Chives are an attractive and easy to grow herb. A popular culinary herb used in many different cuisines around the world, and a great companion herb.
Full sun / part shade
Spring – summer
Well drained soils
Sub-tropical – temperate – cold
8 weeks from sowing
Chives are very easy to grow from seed. They thrive in direct sunlight with well drained soils, and can be successfully grown in a wide range of climatic zones from sub-tropical to cold.
Chives are easy to propagate through dividing. Once plants are mature they can be divided but removing clumps and replanting elsewhere. Divide plants in early spring once they’re actively growing. This should be done regularly to avoid overcrowding and keep chives actively growing.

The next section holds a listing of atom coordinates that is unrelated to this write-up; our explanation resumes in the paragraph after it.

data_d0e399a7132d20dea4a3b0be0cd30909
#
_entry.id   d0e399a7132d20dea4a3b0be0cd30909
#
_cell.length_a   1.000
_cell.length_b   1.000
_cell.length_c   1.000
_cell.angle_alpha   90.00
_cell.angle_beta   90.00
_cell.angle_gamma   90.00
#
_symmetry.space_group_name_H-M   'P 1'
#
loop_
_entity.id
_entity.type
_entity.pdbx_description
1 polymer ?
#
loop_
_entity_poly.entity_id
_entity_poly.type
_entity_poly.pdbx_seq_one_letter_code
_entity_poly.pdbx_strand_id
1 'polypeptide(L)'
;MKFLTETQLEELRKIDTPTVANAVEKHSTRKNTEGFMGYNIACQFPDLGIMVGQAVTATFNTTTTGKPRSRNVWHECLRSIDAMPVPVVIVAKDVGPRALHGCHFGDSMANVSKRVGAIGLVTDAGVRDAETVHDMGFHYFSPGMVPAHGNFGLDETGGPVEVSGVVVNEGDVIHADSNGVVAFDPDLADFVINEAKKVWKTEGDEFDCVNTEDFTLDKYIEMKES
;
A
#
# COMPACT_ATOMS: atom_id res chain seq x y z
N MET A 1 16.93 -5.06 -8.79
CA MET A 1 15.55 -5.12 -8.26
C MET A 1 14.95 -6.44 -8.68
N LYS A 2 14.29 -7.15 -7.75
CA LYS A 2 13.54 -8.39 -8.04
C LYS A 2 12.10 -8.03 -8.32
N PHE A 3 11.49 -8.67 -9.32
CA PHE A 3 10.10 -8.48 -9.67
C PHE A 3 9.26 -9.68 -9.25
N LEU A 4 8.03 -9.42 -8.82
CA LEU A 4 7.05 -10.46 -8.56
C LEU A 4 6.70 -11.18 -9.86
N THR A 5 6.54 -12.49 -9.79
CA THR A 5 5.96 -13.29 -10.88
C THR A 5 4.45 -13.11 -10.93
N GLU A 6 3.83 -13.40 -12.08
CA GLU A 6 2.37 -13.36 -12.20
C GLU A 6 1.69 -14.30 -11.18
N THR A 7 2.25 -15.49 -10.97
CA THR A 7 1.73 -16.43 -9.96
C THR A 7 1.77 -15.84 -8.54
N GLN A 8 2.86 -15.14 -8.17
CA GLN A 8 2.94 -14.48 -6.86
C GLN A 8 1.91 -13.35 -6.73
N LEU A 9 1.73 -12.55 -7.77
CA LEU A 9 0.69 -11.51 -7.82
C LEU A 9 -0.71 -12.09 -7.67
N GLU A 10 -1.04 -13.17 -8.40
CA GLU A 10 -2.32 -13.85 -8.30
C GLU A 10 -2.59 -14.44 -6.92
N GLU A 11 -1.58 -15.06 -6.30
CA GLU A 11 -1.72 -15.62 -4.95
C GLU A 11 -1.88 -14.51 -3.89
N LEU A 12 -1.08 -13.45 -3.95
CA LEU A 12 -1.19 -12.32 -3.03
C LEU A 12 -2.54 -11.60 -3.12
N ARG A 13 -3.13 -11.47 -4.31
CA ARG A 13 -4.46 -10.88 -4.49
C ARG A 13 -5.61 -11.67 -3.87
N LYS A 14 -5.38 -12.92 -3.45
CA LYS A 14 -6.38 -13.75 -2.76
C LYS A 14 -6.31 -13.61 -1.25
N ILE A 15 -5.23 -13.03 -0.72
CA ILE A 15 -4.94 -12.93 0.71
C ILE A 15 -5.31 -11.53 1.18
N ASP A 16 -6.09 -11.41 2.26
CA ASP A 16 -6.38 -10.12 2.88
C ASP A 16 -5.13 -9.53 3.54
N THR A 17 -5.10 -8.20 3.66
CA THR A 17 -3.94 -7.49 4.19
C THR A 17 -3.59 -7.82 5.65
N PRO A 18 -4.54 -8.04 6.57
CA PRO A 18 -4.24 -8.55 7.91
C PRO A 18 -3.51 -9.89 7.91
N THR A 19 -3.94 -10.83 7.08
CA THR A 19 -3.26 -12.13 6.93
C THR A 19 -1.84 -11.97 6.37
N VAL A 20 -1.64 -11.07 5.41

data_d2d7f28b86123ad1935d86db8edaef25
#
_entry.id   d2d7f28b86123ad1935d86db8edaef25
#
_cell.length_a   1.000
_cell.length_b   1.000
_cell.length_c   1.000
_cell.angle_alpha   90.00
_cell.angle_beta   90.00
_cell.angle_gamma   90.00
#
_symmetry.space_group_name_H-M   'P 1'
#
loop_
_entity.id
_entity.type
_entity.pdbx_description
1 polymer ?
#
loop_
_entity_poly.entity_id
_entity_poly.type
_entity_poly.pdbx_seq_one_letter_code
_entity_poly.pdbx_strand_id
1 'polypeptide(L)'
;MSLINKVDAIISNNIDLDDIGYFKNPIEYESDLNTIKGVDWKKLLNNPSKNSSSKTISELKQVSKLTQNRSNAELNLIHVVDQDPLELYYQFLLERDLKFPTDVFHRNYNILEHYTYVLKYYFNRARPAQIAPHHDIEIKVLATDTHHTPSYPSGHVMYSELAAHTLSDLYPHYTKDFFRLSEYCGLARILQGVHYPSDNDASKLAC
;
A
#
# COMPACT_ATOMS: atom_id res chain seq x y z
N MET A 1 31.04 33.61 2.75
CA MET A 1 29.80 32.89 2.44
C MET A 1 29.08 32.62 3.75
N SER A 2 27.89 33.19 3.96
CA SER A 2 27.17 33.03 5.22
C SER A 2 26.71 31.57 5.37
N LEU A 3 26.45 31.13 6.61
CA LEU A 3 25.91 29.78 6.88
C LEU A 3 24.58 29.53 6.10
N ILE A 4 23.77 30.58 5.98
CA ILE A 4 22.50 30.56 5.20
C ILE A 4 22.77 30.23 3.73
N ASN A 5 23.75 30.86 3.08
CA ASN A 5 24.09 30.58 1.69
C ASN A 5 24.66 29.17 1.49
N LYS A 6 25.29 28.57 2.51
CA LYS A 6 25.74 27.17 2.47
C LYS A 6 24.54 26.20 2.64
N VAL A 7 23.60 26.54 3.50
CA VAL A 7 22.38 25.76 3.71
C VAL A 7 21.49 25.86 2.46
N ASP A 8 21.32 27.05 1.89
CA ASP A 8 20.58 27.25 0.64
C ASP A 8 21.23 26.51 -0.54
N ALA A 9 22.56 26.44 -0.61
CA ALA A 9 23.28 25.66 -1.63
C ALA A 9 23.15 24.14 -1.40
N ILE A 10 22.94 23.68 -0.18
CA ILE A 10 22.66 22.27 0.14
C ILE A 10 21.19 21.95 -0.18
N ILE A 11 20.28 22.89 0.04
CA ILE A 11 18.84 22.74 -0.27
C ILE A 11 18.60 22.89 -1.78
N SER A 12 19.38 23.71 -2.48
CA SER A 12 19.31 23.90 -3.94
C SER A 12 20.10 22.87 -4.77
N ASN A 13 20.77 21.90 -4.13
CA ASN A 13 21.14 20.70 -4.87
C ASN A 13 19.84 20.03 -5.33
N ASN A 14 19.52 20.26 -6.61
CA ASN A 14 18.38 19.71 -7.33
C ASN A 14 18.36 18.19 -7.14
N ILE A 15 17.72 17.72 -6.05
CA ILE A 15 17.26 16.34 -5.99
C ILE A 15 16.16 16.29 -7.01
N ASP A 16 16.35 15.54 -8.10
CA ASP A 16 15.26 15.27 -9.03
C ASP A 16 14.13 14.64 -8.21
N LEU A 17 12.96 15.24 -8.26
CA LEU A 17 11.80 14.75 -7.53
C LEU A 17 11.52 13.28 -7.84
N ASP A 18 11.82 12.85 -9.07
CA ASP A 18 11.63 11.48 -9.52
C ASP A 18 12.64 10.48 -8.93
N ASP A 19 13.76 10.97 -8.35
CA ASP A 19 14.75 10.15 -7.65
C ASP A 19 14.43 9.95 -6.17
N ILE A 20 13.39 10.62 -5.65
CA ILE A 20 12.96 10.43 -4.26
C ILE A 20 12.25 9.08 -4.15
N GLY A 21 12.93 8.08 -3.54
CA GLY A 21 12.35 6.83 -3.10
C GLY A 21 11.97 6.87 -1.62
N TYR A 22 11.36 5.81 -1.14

- Chives are tolerant of short dry periods, however regular watering is recommended.
- Avoid planting chives in areas prone to standing water.
- Wait until frosts have passed before sowing chives in spring.
- Harvest chives as needed (cut stems close to the base). Regular harvesting will promote new growth.
- Remove the flower stems as they appear to improve flavor and to keep chives productive.
- Common chives (onion chives)
- Garlic chives
- Giant Siberian chives
How to Use Chives
Chives have a mild onion-like flavor and can be used in a wide variety of dishes and cuisines. You can add the flowers to salads.
They also make an excellent garden edging plant, especially in vege gardens and orchards. Chives help to attract pollinators, and also have pest-repelling qualities. This makes them a popular companion herb, especially under fruit trees or planted with tomatoes.